By Brenda Flanagan
A couple dozen protesters marched from the State House, chanting their objections to the proposed PennEast Pipeline. The 36-inch-wide underground pipeline would carry a billion cubic feet of compressed natural gas every day– from fracking operations in Pennsylvania’s Marcellus Shale formation — along a 118-mile corridor that crosses the Delaware River and then runs southwest in New Jersey, through what protesters called preserved farms and forests.
“They don’t care about our environment, about our communities, about our kids, about our families, about our creeks, rivers, forests and farmlands. They have made clear they are going to try to pass this pipeline thru no matter what it takes,” said Delaware Riverkeeper Maya Van Rossum.
“The DEP better do its job and not permit this pipeline. We’re also here today to tell the governor we don’t need another fracking’ pipeline in this state. We got too many of them,” said NJ Sierra Club Director Jeff Tittel.
The six utility companies that comprise PennEast include PSE&G and South Jersey Gas. They filed a formal application last week with FERC — the Federal Energy Regulatory Commission — and produced a website and videos promoting the $1 billion project. It emphasizes the proximity of the Marcellus Shale’s abundant natural gas supply.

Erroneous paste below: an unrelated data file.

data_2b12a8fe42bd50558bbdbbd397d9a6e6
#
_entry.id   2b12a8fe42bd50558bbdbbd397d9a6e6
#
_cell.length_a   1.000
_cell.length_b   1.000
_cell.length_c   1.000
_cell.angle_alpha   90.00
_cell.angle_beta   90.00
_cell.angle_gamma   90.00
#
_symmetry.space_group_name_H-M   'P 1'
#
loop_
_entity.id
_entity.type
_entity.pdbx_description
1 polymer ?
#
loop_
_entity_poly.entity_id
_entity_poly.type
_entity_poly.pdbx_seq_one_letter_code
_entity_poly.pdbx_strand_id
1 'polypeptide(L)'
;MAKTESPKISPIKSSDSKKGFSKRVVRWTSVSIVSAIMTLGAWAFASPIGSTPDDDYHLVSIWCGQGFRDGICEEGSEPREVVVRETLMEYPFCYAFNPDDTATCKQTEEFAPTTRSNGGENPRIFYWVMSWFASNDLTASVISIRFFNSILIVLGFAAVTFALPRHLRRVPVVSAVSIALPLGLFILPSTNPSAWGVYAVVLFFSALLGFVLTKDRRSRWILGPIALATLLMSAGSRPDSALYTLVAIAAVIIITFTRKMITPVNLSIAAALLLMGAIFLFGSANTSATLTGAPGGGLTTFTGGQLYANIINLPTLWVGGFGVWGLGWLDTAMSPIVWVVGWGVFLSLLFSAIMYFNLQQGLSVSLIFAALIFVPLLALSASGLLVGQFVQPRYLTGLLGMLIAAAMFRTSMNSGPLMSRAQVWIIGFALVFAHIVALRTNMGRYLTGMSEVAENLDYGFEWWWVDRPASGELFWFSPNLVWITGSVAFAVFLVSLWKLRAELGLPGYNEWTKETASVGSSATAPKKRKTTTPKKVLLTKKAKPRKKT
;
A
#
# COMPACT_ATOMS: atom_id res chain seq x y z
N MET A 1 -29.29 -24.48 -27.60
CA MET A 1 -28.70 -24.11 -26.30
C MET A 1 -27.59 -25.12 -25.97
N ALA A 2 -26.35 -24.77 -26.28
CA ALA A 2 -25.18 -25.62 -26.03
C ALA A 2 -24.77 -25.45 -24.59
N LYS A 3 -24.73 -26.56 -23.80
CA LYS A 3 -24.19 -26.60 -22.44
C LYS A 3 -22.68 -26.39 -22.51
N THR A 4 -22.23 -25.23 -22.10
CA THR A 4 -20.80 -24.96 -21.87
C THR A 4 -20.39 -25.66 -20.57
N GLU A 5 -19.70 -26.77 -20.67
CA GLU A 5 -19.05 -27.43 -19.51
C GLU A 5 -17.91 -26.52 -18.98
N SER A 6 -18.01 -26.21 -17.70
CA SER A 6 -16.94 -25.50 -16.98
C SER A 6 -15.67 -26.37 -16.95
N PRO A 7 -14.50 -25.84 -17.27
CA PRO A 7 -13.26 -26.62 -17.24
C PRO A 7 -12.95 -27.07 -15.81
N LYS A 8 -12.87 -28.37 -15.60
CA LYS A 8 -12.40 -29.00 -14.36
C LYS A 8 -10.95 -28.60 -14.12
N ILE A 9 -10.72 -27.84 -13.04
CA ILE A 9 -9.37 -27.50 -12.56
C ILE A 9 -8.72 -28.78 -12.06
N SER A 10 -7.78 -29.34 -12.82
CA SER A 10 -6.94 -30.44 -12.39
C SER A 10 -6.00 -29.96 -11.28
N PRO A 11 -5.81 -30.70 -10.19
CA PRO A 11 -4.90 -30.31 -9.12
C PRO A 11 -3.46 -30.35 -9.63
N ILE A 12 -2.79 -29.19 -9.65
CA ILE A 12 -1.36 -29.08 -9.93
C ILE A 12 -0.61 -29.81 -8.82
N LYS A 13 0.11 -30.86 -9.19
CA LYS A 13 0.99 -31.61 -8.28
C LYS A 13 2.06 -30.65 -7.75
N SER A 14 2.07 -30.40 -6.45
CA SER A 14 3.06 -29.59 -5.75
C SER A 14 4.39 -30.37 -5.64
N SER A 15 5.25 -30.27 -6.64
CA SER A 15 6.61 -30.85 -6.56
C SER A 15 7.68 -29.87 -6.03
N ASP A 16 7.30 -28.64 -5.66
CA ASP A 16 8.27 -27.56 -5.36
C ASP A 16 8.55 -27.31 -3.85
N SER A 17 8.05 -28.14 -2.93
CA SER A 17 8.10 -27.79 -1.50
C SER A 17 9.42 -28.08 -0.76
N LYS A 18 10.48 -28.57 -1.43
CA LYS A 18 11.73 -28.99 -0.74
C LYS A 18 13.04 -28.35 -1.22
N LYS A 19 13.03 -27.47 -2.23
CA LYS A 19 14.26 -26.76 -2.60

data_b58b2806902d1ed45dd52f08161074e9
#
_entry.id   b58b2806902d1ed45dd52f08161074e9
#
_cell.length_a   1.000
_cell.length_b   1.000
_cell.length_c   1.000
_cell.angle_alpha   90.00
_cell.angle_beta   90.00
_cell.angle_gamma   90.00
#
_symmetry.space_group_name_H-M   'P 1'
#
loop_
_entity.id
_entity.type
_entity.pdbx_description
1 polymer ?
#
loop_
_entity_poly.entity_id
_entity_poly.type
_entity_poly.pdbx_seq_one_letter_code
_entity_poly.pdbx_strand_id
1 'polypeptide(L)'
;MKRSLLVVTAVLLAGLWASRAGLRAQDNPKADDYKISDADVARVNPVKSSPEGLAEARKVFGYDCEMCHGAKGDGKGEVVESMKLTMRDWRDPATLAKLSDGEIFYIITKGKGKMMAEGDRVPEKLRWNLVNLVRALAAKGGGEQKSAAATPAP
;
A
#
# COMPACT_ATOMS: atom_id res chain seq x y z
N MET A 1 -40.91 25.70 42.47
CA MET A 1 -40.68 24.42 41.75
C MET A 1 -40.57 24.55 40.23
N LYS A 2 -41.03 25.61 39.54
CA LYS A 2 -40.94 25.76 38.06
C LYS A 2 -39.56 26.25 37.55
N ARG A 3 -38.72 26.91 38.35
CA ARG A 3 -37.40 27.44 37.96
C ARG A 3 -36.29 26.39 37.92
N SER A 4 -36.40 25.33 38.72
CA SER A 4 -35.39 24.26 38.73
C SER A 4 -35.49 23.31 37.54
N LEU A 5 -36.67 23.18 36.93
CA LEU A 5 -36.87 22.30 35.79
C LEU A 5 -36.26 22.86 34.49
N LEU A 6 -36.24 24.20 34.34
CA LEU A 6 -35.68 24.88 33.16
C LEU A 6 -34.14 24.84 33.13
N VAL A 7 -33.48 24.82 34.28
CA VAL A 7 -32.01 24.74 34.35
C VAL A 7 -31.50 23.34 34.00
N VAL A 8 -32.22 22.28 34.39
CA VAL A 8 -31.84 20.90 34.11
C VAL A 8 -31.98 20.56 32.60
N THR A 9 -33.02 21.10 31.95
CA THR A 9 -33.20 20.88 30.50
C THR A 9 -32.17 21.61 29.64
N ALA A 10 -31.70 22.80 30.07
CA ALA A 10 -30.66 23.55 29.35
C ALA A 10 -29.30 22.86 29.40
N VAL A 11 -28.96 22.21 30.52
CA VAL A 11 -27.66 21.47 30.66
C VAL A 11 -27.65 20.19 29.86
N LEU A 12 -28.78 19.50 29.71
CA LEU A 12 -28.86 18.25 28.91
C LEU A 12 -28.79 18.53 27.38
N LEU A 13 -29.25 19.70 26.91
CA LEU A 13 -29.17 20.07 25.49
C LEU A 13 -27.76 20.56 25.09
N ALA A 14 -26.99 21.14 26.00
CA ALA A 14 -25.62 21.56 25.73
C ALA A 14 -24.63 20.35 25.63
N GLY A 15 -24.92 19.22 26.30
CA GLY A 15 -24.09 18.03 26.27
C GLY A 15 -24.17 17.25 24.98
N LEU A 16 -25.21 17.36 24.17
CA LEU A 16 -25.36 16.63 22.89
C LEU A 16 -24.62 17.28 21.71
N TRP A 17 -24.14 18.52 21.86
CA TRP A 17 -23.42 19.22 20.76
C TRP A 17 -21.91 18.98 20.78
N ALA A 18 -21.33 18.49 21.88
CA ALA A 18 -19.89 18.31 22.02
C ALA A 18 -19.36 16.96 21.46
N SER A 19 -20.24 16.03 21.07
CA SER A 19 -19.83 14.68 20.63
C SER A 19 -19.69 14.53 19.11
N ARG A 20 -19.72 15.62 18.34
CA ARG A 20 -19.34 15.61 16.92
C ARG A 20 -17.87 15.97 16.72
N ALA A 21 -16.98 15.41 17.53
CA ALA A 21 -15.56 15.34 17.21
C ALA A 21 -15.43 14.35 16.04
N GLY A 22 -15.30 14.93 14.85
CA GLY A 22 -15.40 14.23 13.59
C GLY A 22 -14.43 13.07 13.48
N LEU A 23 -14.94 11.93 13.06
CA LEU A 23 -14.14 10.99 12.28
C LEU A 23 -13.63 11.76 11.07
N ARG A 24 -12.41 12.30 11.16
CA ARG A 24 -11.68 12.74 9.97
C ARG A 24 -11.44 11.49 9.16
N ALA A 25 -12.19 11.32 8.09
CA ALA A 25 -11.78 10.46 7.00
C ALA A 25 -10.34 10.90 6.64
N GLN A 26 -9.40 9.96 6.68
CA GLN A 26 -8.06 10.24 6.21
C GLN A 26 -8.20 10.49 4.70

“Of having over four trillion cubic feet of natural gas sitting this close to market, this is unprecedented. It’s never been the case before, the ability to take advantage of that proximity to gas is why these companies are participating in this project,” said UGI Services, Peter Terranova.
PennEast says the pipeline will create 12,000 jobs, boost the economy and improve the flow of natural gas into the region.
“One of the things that’s going to happen from this project is consumers and businesses operating in this region are gonna benefit, and benefit from lower energy prices,” said Drexel University Associate Professor Paul Jensen.
“It will improve the economy of New Jersey,” said NJ State Chamber of Commerce President and CEO Tom Bracken. “And it’s going to be done in a very safe, clean environmentally friendly way by partners who’ve had more than 400 years of safe and reliable energy delivery.”
Proponents claim the technology is safe and say PennEast will work to minimize any environmental impact by keeping the pipeline’s footprint as narrow as possible. Only 10 feet across in wetlands. But many towns along the pipeline’s path have voted in principle against its construction.
The current strategy is to try to block the pipeline by denying PennEast access to property that it needs to survey for environmental impact. PennEast is looking for alternative rights of way to survey.